The next attempt to overhaul Jersey's electoral system will need at least 32 votes to pass - if Senator Lyndon Farnham gets his way.
PPC's new proposal would mean Constables retaining their automatic right to sit in the assembly and lead to nine districts, each represented by 3, 4, or 5 politicians, to make sure each electoral boundary has equal voting power.
The last vote on reforming the system, which would have removed the Constables' right to vote, was lost by 26 votes to 20.
Senator Lyndon Farnham asked the States Assembly before the last try to agree to a super-majority, but that was narrowly defeated.
He's now making another attempt next month, ahead of the debate on 1 December.
"Having endured a number of debates on such matters in the recent past, one thing that needs to be made very clear is that these are matters of substance and great importance for current and future generations. The decisions we make now will direct how Islanders are represented and governed long after current members have moved on.
"Given the importance, and the potential consequences, of such decisions I believe that a far more considered and consensual approach, than that of which has been adopted in recent years, is essential to ensure that we introduce change that is in the very best long-term interests of our Island."
Senator Farnham has pointed out in his proposition that several other jurisdictions have supermajorities build into their systems for approval - such as Belgium, Germany, and Poland.
He says it wouldn't be satisfactory for a proposition, lodged with just four weeks notice, by possibly a single vote.
"In my view, that would deepen the low regard in which this Assembly is held, and at this time of significant external threats and uncertainty, we would be accused of navel-gazing, self-interest, and not treating such matters with the importance they should require.
"Whilst my personal preference is for Referenda on such matters, it is also clear that there are other ways of ensuring that that matters of such importance as Constitutional change are treated with the importance they deserve.
"To leave such an important change to be approved by potentially just one vote (i.e. 25 to 24) which directly impacts upon the fundamentals of how Islanders are represented, how their interests are protected, or how they can vote, would completely belittle the importance of the subject, and once again impact upon the standing of this Assembly."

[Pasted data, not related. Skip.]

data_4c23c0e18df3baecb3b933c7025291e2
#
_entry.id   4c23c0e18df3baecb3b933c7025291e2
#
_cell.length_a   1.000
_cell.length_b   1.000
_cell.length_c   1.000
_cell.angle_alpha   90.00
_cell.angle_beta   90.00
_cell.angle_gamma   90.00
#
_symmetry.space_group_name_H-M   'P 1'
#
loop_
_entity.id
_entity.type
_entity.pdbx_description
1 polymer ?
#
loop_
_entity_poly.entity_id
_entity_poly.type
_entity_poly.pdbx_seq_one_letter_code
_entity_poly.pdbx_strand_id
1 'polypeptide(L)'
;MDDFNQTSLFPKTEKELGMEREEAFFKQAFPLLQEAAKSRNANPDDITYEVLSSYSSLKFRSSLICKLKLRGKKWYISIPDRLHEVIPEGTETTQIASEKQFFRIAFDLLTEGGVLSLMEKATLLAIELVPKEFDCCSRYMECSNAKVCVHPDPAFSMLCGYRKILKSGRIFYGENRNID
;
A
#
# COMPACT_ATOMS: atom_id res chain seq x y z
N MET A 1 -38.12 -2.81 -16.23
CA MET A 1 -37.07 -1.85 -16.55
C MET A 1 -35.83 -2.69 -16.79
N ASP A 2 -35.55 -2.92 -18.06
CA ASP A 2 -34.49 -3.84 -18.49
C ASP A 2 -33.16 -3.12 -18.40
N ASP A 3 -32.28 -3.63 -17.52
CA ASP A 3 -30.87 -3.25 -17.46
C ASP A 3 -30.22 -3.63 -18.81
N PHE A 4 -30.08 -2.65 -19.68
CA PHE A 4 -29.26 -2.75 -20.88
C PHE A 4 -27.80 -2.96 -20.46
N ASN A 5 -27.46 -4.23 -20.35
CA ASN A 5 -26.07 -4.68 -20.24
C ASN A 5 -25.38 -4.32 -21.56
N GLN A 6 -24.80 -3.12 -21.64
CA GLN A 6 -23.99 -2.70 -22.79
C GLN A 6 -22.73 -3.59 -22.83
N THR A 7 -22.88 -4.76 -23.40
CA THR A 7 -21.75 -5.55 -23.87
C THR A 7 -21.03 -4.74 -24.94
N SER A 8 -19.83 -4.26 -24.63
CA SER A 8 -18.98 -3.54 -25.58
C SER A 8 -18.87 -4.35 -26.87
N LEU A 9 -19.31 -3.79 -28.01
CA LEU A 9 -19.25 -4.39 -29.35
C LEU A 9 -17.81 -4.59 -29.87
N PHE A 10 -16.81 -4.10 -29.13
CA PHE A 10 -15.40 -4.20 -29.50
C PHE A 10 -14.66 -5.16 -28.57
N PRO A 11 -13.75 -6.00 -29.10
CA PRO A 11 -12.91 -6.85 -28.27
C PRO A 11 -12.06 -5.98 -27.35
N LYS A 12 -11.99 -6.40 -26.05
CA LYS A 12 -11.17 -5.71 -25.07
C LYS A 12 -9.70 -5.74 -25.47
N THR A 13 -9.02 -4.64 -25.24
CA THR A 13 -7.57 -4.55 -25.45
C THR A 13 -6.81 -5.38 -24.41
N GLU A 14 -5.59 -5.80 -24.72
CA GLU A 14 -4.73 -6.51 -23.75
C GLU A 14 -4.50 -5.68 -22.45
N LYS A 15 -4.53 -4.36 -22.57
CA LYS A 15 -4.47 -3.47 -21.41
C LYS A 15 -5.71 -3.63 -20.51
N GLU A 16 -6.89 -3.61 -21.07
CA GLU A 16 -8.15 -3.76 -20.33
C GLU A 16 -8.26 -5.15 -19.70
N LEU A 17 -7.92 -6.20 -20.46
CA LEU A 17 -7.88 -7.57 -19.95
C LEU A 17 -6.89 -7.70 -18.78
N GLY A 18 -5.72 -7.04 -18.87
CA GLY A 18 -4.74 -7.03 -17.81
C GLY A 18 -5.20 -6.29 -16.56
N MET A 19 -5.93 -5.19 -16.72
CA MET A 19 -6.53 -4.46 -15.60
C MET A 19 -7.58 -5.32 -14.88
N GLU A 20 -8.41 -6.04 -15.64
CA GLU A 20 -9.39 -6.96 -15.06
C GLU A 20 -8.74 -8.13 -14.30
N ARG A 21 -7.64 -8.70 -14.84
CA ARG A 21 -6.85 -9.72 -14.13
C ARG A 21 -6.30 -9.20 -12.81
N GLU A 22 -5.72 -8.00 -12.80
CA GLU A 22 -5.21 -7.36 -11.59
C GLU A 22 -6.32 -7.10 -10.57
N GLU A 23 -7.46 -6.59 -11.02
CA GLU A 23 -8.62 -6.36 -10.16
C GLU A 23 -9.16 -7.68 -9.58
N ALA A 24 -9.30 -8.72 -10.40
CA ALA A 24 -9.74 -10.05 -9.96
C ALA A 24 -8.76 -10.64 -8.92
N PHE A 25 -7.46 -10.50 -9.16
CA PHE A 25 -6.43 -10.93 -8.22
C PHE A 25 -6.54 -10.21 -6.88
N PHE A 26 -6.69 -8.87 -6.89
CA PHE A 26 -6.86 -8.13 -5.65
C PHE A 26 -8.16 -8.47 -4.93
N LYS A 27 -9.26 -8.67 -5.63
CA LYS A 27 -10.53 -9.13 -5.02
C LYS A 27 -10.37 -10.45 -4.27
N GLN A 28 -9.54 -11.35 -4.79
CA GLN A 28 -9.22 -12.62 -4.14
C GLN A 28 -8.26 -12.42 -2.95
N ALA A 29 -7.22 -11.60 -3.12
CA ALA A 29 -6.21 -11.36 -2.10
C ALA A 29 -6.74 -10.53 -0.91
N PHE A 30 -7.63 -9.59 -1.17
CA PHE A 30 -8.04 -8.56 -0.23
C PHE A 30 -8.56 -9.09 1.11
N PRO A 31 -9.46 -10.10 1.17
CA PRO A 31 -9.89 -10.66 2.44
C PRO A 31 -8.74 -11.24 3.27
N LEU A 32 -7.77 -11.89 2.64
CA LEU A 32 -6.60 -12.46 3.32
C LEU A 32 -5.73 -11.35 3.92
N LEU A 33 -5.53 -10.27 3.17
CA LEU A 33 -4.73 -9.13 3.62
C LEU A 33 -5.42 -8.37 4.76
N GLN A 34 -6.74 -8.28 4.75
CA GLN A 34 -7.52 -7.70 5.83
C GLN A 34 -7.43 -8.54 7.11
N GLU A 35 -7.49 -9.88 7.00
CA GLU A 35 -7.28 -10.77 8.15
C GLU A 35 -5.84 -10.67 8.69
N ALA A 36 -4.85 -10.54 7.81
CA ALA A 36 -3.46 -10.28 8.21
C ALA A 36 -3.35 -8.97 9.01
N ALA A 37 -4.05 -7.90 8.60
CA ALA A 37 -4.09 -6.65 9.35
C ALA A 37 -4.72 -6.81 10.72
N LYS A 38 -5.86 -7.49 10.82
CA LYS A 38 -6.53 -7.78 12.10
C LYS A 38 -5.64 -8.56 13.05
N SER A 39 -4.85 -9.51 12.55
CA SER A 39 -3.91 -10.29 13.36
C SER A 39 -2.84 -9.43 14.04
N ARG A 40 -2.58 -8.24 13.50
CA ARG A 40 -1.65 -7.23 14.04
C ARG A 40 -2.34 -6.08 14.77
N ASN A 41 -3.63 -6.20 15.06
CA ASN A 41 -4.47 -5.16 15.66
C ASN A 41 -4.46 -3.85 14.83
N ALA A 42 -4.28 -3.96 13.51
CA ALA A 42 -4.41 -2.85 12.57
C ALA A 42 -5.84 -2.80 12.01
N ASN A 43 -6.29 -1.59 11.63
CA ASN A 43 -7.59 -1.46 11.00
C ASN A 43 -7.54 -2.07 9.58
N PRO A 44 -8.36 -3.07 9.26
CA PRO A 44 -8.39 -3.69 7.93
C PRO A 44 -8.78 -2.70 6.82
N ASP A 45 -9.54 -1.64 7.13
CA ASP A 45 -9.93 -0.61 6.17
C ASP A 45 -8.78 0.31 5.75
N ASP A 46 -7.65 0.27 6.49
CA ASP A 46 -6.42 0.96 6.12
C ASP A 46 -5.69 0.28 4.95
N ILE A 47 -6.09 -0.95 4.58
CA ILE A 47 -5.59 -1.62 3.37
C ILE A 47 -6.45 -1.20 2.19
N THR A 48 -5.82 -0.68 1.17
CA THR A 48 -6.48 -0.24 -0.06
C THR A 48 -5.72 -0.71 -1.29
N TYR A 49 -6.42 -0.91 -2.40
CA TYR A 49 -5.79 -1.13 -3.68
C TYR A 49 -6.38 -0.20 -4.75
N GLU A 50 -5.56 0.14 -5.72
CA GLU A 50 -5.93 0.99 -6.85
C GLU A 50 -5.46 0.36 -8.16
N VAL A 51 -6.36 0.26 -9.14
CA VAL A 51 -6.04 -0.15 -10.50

The topic was discussed in last week's States sitting, just before the new PPC proposals were lodged, with Senator Farnham asking PPC Chair Deputy Russell Labey if one of the reasons the States has failed to agree to electoral reform was because of a lack of communication and members being 'too apart' on ideas for how to do it.
A 2017 survey on electoral reform on behalf of the Corporate Services Scrutiny Panel, completed by 1,030 people, revealed that 87% wanted better communication on significant changes to political representation.
Deputy Labey says people's views can quickly change.
"I did undertake a lot of consultation throughout 2018 and 2019. When it comes close to the debate and on the day of the debate, what members might have said they are inclined to go for and perhaps would take a punt on and this time would do it - that I've noticed in my experience changes drastically.
"That's the nature of debates and the game we're in. It's not a criticism of members, I'm just saying it is very difficult to build propositions on foundations of what members commit to at that time.
"As the Constable of St Clement said to me, the only thing I can take as gospel from members is when they say, we are definitely not voting for this proposition. That's the only thing you can rely on, in my experience."
Senator Farnham's proposal to amend Standing Orders is scheduled for debate on 17 November.